Geophysical Research Letters

The role of large-scale atmospheric flow and Rossby wave breaking in the evolution of extreme windstorms over Europe


  • John Hanley,

    Corresponding author
    1. Department of Meteorology, Stockholm University, Stockholm, Sweden
    2. Bert Bolin Centre for Climate Research, Stockholm University, Stockholm, Sweden
    • Corresponding author: J. Hanley, Department of Meteorology, Stockholm University, Stockholm SE-106 91, Sweden. (

    Search for more papers by this author
  • Rodrigo Caballero

    1. Department of Meteorology, Stockholm University, Stockholm, Sweden
    2. Bert Bolin Centre for Climate Research, Stockholm University, Stockholm, Sweden
    Search for more papers by this author


[1] We investigate the relationship between large-scale atmospheric flow and the evolution of the most extreme windstorms affecting Western Continental Europe. The 25 most destructive Western Continental European wind storms are selected from a 43-year climatology. 22 of these storms are grouped as having a similar trajectory and evolution. We show that these storms typically occur during particularly strong and persistent positive NAO anomalies which peak approximately 2 days before the storms' peak intensity; the NAO pattern then shifts eastward to a position over the European continent when the storms strike Europe. A temporal composite of potential temperature on the 2-PVU surface suggests that this NAO shift is the result of simultaneous cyclonic and anticyclonic wave breaking penetrating further to the east than during a typical high-NAO event. This creates an extremely intense, zonally-orientated jet over the North Atlantic whose baroclinicity favours explosive intensification of storms while steering them into Western Continental Europe.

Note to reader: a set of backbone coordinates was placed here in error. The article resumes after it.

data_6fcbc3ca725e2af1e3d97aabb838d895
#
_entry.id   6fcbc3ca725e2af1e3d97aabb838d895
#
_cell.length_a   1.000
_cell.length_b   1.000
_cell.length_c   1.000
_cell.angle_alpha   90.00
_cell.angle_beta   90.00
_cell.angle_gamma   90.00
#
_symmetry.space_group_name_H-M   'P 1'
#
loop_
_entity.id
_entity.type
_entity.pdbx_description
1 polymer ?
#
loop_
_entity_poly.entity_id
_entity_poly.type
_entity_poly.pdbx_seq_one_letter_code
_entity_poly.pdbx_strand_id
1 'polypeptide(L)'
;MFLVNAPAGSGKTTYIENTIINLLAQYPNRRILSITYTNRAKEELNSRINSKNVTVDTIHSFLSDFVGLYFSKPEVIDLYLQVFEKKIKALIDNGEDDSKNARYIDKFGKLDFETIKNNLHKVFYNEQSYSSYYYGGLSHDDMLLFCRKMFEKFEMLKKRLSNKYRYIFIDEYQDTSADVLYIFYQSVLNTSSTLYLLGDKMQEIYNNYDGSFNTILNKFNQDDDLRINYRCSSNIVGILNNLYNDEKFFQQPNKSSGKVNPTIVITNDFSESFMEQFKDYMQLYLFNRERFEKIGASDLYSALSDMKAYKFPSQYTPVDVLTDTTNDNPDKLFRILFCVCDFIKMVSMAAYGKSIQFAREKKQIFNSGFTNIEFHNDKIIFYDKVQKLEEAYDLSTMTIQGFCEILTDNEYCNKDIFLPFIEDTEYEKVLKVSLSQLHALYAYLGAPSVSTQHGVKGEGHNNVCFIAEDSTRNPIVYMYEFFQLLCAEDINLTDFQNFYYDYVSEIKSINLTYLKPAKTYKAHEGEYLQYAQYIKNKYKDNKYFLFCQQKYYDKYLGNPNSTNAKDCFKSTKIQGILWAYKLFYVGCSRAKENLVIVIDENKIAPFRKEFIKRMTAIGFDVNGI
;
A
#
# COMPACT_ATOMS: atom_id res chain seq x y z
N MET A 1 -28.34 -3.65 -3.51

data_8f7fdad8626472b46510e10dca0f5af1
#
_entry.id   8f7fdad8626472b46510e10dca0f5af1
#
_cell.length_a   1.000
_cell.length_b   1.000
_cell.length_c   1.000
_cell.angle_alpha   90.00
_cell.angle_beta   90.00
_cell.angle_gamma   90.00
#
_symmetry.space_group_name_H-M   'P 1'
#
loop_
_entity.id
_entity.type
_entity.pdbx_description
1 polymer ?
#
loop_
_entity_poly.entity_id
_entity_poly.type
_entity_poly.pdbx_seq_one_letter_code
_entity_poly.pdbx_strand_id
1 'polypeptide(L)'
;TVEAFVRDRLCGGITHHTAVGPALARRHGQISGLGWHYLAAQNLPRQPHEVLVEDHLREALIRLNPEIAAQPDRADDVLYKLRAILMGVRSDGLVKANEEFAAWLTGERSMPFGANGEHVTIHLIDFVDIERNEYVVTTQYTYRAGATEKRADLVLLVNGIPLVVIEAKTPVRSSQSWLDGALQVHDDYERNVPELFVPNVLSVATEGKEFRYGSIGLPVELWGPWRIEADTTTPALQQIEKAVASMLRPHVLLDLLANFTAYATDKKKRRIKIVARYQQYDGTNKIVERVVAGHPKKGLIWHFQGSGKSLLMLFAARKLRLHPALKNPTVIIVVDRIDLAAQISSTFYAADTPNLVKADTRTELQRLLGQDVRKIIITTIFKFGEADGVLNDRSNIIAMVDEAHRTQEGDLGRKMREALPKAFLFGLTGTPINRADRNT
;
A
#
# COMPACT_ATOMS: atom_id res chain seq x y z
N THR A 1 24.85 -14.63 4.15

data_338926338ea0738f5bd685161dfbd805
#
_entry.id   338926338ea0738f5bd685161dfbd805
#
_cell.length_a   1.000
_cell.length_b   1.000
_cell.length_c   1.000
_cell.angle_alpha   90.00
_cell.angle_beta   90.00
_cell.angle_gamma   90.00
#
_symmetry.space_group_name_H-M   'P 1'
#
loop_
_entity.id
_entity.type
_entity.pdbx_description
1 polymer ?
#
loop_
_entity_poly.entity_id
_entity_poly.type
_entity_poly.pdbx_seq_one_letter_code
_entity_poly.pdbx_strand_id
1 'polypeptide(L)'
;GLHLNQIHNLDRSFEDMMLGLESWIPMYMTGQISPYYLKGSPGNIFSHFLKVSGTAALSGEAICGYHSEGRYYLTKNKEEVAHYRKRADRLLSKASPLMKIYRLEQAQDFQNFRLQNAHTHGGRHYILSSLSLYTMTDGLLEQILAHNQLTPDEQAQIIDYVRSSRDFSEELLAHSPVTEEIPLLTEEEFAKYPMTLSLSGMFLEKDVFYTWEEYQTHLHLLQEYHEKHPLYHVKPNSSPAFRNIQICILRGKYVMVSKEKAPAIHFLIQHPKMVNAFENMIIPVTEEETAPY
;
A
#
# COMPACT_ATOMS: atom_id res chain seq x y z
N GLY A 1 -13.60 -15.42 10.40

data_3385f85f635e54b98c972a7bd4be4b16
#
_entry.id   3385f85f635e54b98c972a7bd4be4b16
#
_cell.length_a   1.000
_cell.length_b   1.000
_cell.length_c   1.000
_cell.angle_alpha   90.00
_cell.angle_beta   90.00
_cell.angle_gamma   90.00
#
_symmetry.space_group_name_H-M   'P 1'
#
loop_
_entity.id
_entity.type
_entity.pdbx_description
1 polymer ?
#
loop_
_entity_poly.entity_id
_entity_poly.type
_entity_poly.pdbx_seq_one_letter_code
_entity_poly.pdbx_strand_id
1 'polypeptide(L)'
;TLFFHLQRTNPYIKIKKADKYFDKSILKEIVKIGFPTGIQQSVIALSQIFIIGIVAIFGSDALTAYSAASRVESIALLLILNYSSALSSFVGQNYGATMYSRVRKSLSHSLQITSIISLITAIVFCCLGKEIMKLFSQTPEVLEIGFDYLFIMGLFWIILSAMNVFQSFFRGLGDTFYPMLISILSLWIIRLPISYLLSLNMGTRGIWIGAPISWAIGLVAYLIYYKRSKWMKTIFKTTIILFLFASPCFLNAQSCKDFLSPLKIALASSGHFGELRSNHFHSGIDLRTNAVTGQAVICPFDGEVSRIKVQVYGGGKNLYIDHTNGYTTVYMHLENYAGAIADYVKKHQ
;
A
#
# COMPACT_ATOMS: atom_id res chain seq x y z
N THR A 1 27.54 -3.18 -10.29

1. Introduction

[2] Extreme windstorms are a major natural hazard and among the leading sources of insured losses in Europe [Berz, 2005]. Societal awareness and scientific interest in these storms increased sharply after some unusually damaging events of the 1990s, the most destructive of which—‘Daria’ (January 1990) and ‘Lothar’ (December 1999)—each caused around 100 fatalities and over US$8 billion in inflation-adjusted insured losses, comparable to those caused by a typical US hurricane event.

[3] Detailed case studies have been dedicated to several of these storms individually, particularly ‘Lothar’ [Ulbrich et al., 2001; Wernli et al., 2002; Rivière et al., 2010]. Here we take a comparative approach, seeking to identify features common to destructive European storms. To keep the problem manageable, we confine our attention to storms affecting a relatively compact region encompassing France, Germany, Benelux and Denmark which we refer to as Western Continental Europe (WCE). This is a densely-populated, intensely industrialised area where most of the insured losses of the 1990s storms were incurred.

[4] Rather than focus on the detailed evolution of the storms themselves, we concentrate on the structure of the large-scale flow in which the storms are embedded. In doing so, we take an important cue from the previously cited case-studies of this storm which show that the evolution of ‘Lothar’ was strongly affected by the presence of a pre-existing large-scale low-pressure system located to the north of the storm itself. This deep, large-scale depression played a triple role: it helped steer ‘Lothar’ into WCE; it generated an intense baroclinic jet streak on its southern flank which helped explosively intensify ‘Lothar’ just before it made landfall on Europe; and it created a strong background surface pressure gradient across Europe on which ‘Lothar’ superimposed, leading to extremely strong surface winds.

[5] Our aim here is to understand whether such large-scale conditions are also associated with other destructive storms affecting WCE. We begin inSection 2 by defining an objective index of storm destructiveness over WCE. Direct inspection of the top 25 storms' synoptic evolution, discussed in Section 3, shows that the large-scale flow in 22 of them is indeed qualitatively similar to that of ‘Lothar’ described above.

[6] We then further examine the characteristics of the large-scale circulation associated with these 22 extreme windstorms. Large-scale variability in the Euro-Atlantic sector is dominated by the North Atlantic Oscillation (NAO), and extreme European storms are known to occur more frequently during moderately positive phases of the NAO [Pinto et al., 2009; Donat et al., 2010]; Section 4 examines the relation of the extreme storms with the NAO. Furthermore, several recent papers have shown that the NAO can be dynamically interpreted in terms of Rossby wave breaking [Benedict et al., 2004; Rivière and Orlanski, 2007; Woollings et al., 2008; Kunz et al., 2009]; we follow this approach in Section 5to provide a dynamical perspective on the evolution of the large-scale conditions associated with these destructive storms. Finally,Section 6 summarizes our conclusions.

2. Extreme North Atlantic and European Cyclones